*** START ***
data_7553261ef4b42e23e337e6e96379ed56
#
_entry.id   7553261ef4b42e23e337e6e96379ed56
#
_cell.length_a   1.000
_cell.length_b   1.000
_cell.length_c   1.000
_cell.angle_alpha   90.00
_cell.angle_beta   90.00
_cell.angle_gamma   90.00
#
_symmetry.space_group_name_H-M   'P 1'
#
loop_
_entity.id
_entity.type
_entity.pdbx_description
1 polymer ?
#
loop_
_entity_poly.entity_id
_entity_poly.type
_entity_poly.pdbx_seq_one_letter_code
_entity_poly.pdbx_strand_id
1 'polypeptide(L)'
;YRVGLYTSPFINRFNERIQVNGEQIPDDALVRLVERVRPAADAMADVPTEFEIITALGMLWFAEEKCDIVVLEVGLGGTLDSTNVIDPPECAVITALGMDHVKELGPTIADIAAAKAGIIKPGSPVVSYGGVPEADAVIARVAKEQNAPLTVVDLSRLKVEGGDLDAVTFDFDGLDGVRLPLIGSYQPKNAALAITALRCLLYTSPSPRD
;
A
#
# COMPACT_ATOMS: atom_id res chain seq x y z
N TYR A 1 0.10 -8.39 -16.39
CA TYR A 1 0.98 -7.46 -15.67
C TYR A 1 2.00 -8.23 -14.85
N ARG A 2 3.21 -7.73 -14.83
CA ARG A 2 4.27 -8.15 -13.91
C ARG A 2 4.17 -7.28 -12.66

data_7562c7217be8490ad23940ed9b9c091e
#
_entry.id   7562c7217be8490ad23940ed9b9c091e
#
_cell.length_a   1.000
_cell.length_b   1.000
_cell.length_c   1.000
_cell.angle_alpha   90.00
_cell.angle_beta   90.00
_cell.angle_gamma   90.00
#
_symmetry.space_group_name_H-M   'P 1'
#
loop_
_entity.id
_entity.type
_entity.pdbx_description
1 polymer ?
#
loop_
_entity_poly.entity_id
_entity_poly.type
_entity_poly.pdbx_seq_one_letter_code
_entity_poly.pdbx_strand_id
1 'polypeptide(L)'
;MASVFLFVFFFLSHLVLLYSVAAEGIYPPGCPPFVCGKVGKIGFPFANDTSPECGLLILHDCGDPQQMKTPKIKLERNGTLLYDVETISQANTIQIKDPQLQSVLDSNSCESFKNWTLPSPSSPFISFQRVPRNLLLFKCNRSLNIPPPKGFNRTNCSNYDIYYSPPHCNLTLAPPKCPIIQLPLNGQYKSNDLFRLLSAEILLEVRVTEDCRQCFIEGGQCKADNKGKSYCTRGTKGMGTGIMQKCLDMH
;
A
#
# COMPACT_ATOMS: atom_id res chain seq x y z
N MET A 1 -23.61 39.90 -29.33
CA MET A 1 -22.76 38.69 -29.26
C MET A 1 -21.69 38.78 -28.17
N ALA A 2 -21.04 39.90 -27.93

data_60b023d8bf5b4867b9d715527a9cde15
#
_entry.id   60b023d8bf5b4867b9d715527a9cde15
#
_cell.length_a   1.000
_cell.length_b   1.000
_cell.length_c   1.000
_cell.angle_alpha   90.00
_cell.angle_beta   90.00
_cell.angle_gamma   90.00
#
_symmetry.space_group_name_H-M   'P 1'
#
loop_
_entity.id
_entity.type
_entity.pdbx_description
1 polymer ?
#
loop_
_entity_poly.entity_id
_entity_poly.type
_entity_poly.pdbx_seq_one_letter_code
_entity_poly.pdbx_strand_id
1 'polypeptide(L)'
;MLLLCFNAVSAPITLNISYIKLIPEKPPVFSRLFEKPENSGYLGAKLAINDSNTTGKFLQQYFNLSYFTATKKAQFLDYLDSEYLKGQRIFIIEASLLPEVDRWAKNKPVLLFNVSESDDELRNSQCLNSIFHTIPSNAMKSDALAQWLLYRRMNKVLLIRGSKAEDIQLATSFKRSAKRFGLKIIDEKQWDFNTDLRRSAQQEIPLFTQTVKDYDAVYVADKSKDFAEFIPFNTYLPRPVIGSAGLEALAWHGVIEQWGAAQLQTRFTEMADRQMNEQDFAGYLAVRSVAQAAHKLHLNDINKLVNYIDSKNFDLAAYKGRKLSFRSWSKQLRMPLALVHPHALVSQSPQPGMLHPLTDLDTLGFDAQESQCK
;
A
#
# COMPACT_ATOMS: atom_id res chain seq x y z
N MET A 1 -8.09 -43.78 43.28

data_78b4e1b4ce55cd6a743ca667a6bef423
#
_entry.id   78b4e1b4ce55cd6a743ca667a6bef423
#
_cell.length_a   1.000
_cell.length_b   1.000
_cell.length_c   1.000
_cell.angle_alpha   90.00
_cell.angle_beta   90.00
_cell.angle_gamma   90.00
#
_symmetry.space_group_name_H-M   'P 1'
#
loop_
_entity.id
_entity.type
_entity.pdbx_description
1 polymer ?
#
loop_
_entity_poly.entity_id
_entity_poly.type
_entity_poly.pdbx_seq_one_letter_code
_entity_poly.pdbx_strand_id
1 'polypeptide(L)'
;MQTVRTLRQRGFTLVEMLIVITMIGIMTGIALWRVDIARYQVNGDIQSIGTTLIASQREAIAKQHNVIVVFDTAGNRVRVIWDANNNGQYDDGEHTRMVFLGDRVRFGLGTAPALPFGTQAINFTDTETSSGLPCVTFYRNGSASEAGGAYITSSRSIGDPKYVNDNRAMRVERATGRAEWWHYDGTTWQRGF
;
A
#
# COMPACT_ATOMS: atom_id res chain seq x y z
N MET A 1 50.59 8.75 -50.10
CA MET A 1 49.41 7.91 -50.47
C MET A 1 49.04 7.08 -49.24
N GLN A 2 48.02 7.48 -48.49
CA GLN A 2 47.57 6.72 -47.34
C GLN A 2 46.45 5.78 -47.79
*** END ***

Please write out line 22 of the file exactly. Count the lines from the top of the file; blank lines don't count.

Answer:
_entity_poly.type